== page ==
Being the first person in your family to attend college can present some unique challenges and opportunities. The first-generation student does not have the resource of family members who have previously gone through the college process. This means that you will need to take advantage of the knowledge of others, including your high school counselors and friends of your parents who have attended higher education.
Also, be sure to attend your freshman orientation. These sessions can answer many questions you might have about attending university and living on campus. There are also many programs available on most campuses that assist students with adjusting to college life. Check your campus bulletin boards for notice of these events.
Many colleges and organizations offer scholarships especially for first-generation students. Make sure to look into whether your intended school offers these benefits. For instance, Coca-Cola offers a scholarship program through 400 colleges, granting scholarships to needy students who have a record of community service and maintain a GPA of 3.0 or better.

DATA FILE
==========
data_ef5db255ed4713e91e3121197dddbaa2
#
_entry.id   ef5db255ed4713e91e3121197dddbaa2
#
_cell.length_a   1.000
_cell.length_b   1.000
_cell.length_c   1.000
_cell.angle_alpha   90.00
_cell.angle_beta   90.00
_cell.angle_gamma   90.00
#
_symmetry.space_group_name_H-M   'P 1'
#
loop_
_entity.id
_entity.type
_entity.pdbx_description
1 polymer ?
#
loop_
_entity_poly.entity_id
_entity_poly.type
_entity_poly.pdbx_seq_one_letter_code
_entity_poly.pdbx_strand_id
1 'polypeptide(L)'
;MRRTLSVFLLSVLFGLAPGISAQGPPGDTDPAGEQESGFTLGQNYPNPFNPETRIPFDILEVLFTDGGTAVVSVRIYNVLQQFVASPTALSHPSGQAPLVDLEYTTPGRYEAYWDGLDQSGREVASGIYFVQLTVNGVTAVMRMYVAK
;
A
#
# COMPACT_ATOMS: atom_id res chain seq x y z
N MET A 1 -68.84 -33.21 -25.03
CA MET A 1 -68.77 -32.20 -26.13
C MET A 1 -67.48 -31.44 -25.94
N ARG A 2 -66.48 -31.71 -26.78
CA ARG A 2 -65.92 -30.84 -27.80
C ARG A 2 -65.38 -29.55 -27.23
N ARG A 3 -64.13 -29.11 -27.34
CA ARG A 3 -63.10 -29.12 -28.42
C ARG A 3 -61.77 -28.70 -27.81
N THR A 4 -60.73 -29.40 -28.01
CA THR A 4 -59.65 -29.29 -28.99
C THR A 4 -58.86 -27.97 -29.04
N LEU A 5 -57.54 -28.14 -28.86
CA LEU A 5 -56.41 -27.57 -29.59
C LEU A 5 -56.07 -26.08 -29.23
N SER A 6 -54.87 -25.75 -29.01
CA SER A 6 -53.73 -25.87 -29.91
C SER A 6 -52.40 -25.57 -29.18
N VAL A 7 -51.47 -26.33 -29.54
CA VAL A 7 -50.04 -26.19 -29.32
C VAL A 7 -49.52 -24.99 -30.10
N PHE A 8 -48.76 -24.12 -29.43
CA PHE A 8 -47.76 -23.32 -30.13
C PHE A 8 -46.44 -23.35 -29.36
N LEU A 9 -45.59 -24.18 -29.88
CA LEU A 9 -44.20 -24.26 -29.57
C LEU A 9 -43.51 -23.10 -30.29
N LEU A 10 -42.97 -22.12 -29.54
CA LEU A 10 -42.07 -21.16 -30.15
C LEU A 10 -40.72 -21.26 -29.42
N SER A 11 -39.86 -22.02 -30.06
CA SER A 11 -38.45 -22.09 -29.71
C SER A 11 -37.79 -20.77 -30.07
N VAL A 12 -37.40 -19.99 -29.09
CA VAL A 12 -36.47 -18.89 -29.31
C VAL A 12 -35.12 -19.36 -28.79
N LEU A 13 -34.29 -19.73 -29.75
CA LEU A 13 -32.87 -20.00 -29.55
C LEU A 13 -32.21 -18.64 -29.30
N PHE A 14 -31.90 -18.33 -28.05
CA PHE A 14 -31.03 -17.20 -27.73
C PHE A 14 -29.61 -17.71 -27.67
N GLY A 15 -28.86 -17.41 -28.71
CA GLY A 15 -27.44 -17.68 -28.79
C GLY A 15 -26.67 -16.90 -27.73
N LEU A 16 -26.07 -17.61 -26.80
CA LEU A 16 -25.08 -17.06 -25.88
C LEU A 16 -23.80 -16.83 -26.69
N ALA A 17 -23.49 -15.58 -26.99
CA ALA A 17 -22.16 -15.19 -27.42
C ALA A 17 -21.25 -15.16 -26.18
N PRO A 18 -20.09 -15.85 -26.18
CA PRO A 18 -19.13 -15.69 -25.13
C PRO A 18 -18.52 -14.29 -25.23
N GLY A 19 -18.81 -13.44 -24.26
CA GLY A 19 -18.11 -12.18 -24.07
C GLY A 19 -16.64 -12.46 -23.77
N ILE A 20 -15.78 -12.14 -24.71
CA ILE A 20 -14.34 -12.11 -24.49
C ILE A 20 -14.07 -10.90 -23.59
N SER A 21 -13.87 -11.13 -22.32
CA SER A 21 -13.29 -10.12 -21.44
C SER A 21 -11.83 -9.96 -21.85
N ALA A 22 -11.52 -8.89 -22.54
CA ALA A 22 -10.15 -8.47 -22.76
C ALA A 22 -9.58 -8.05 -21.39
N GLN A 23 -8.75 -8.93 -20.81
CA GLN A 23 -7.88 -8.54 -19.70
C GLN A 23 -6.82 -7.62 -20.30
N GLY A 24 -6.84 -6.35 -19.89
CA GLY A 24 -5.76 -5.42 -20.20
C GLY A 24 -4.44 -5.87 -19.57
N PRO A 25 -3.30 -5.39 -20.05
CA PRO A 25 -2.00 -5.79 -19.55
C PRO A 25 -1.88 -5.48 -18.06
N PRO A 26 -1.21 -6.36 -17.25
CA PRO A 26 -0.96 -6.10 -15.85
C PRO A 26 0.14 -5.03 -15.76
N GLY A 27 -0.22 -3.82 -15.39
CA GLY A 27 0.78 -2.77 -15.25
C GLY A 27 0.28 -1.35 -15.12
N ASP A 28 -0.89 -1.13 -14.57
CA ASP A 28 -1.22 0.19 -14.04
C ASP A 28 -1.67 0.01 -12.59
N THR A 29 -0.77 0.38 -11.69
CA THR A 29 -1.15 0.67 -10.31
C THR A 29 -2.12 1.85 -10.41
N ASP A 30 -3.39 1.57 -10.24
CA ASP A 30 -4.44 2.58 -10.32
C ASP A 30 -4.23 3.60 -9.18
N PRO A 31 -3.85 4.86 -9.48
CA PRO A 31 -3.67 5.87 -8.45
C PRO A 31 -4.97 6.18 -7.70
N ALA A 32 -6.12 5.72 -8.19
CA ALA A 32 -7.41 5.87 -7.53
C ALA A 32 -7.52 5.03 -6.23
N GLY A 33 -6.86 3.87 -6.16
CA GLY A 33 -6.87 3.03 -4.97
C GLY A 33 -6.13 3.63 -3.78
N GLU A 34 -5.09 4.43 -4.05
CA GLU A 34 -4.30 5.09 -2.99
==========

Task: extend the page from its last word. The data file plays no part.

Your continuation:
First-generation students can also experience a wide range of emotions concerning their admission. These can include feelings of joy, pride or even guilt. It is okay to feel any, or all of these emotions. Just make sure to talk things over with a trusted individual.
Also, remember that your family may not understand the stresses that are affecting you as a college student. Even close relatives might treat you differently after acceptance or graduation.
Apart from anything else, congratulate yourself on being the first person in your family to attend college!